Risk Management Part 1 of a Series
“The essence of risk management lies in maximizing the areas where we have some control over the outcome while minimizing the areas where we have absolutely no control over the outcome.”
– Peter L. Bernstein
March 5, 2019 – Most of the businesses that I partner with survived the Great Recession between 2007 and 2009, albeit a bit scarred and bruised. The quote above resonates with the most successful of them. It was common to see companies become obsessed with insulating themselves from what may have been seen in better days, as opportunities. Eventually this led them to think about how many projects to take on, how large/complex, and how many hands they’ll need. They began to proceed with more caution than ever before; but there is a flip side to that coin. They patted themselves on the back for being so risk adverse. However, being this overly cautious meant missing the risks worth taking: the jobs that widen your profit margins help you see what you’re capable of, and sometimes give you the ability to grow your staff. Sophisticated businesses have started to realize that managing risk effectively helps organizations to perform well in an environment full of uncertainty.
If you consider the actions of downhill skiers or racecar drivers, they are faced with having to make critical decisions on whether to take a risk in an instant and almost on reflex. In a flash, they make decisions like cutting off the lead racer in a hairpin turn, or working the dangerous edge of their ski to pick up speed and shave off crucial seconds. In both scenarios, they have a very clear understanding of the rewards of taking such a risk. These risks are taken for great gain, but when taken recklessly or not fully appreciated and prepared or anticipated for can lead to great folly.
When I speak to business owners, one of the first questions I ask is, “what is your biggest fear right now for your company – what is it that keeps you up at night?” Usually the first response is employee welfare, making sure everyone gets home in one piece. This is usually followed with an explanation on how important their safety program is and how they make sure that they maintain contractual compliance. Sometimes they point at their experience modifier, and others will post signs and banners applauding their zero injury successes. The conversation usually falls apart when I ask how that safety program helps offset risk in other areas that the company is exposed to.
A risk manager looks at risk from a holistic standpoint based on data and experience. Having a strong health and safety program will do well to address Health and Safety Risks. However, it is just as important to understand the other types of risks a company may face, and how that strong health and safety program is lending itself in execution to help in other areas. Without proper risk management, businesses have a lot to lose. There are many different types of risk to look out for, but here are some of the more common types of risk I have helped companies address.
Technical Risks – Technical risks are anything that restricts the product creation your customer wants. This can include the above risk as well as other factors.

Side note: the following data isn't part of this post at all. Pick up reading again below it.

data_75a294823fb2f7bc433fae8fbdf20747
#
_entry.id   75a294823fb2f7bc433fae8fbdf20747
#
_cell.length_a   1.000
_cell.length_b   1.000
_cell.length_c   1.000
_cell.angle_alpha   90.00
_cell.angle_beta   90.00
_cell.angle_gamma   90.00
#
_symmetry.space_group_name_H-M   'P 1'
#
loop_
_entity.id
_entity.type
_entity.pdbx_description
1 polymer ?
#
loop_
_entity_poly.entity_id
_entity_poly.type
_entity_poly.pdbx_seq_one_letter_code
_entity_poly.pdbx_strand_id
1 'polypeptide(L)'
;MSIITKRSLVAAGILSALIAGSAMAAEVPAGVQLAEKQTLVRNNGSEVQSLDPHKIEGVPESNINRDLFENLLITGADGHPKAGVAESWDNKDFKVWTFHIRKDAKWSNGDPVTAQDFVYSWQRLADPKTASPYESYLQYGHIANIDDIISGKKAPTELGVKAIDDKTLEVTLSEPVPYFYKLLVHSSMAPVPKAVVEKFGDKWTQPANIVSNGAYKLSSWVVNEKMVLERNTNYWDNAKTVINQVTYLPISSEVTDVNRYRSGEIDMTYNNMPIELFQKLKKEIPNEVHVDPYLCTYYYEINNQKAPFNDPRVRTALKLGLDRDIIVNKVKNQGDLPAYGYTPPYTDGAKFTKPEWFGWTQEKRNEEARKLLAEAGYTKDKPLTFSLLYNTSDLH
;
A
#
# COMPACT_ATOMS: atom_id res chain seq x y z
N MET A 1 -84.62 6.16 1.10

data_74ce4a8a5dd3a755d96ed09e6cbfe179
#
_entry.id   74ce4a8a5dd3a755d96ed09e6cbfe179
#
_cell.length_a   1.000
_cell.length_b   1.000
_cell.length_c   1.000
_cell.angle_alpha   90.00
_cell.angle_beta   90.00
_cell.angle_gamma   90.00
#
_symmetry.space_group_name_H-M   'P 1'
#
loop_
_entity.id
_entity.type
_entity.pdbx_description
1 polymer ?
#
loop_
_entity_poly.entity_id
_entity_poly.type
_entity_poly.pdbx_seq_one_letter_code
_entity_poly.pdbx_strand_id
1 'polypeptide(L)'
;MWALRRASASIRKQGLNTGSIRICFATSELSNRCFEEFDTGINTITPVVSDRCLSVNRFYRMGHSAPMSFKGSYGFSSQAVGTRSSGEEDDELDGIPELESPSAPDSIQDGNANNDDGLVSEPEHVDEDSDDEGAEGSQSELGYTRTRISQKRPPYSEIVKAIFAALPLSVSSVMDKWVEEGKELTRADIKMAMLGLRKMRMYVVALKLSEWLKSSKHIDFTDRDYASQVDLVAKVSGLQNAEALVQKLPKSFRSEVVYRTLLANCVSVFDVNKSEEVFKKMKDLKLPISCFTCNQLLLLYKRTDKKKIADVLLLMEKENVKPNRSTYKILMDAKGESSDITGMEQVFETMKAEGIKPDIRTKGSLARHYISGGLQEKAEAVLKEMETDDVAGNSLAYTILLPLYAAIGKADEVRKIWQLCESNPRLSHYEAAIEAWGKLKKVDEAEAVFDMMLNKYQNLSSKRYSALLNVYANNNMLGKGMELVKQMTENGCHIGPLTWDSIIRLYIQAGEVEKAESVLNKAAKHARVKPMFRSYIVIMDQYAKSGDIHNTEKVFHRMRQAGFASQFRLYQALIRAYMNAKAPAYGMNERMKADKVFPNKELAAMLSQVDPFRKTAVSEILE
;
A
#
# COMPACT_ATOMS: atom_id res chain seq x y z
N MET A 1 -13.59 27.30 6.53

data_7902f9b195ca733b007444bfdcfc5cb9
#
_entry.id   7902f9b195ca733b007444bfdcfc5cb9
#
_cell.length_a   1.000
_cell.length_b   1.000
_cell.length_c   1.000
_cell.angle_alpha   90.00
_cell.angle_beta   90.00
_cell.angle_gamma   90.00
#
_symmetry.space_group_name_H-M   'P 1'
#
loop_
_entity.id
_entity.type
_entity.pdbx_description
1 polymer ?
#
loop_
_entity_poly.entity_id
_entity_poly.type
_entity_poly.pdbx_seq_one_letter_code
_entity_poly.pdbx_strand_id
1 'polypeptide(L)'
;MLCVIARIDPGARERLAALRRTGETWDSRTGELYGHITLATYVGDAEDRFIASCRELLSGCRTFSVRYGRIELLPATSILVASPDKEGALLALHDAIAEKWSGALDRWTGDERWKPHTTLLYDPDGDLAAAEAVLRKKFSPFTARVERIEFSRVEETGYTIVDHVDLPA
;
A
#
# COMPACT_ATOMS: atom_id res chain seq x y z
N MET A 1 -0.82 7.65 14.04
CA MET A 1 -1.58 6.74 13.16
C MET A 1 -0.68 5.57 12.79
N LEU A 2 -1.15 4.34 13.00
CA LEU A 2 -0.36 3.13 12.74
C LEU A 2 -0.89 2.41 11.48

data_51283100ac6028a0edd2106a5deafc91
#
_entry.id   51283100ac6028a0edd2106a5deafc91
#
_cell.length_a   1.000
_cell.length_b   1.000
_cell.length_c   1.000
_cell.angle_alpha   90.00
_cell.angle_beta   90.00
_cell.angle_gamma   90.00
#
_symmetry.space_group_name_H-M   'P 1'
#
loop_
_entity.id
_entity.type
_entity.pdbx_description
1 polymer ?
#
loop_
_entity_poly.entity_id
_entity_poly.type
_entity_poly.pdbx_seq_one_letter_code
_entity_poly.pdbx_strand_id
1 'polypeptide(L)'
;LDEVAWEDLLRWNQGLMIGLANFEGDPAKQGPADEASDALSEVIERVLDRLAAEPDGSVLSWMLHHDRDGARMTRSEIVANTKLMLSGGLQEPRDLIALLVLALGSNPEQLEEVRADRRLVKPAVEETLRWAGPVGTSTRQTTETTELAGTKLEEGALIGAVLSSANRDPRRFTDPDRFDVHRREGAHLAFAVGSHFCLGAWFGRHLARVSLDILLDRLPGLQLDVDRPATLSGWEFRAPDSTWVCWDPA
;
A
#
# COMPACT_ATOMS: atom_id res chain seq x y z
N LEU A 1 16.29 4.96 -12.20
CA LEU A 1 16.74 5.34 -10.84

Logistical Risks – These risks should be addressed and prepared for before the project starts. These can include equipment availability as well as transportation.
Environmental Risks – Environmental risks are the factors that prevent the project from completion on schedule or cause rework.
Management Risks – Management risks are risks that arise from management issues, whether someone didn’t hire enough staff or there is confusion over responsibilities and duties.
Regulatory Compliance Risks – Risk when an organization’s adherence to laws, regulations, guidelines and specifications relevant to its business processes are not followed. Sometimes businesses will actively skirt the regulations that the feel slow business or are onerous, in other cases companies are just unaware of the regulatory landscape or changes. Violations of regulatory compliance regulations often result in legal punishment including federal fines.
Reputational Risks – Reputational risk is the chance of losses due to a declining reputation as a result of practices or incidents that are perceived as dishonest, disrespectful or incompetent. The term tends to be used to describe the risk of a serious loss of confidence in an organization rather than a minor decline in reputation. All it takes is one major injury as a subcontractor, a product recall in manufacturing or a failed line of code in technology to blemish your company name.
Supply Chain – This is the potential for failures related to the day-to-day operations of an organization. Such as a natural disaster or unforeseeable circumstances that reduce available supplies or prevent owner specified items from being available on time. These risks are hard to predict and can be hard to manage.
Operational Risk – Often times, operational risk is seen as the result of insufficient or failed processes. However, operational processes that are deemed complete and successful also generate risk.
Richard S. Fuld, Jr., former Chairman and CEO of Lehman Brothers, said it best in that, “The key to risk management is never putting yourself in a position where you cannot live to fight another day.”
Risk Management is considering so much more than just safety or buying insurance. It is interdependent upon many factors which can work in harmony, or when ill-considered, against the goals and objectives of a company. Risk is unique for every company and as such one should steer clear of cookie cutter, or knee jerk solutions that may have a negative financial impact while not really addressing the risk at hand. There are many approaches to addressing risks to your business and over the next few weeks, we will look at ways to effectively evaluate and control risk.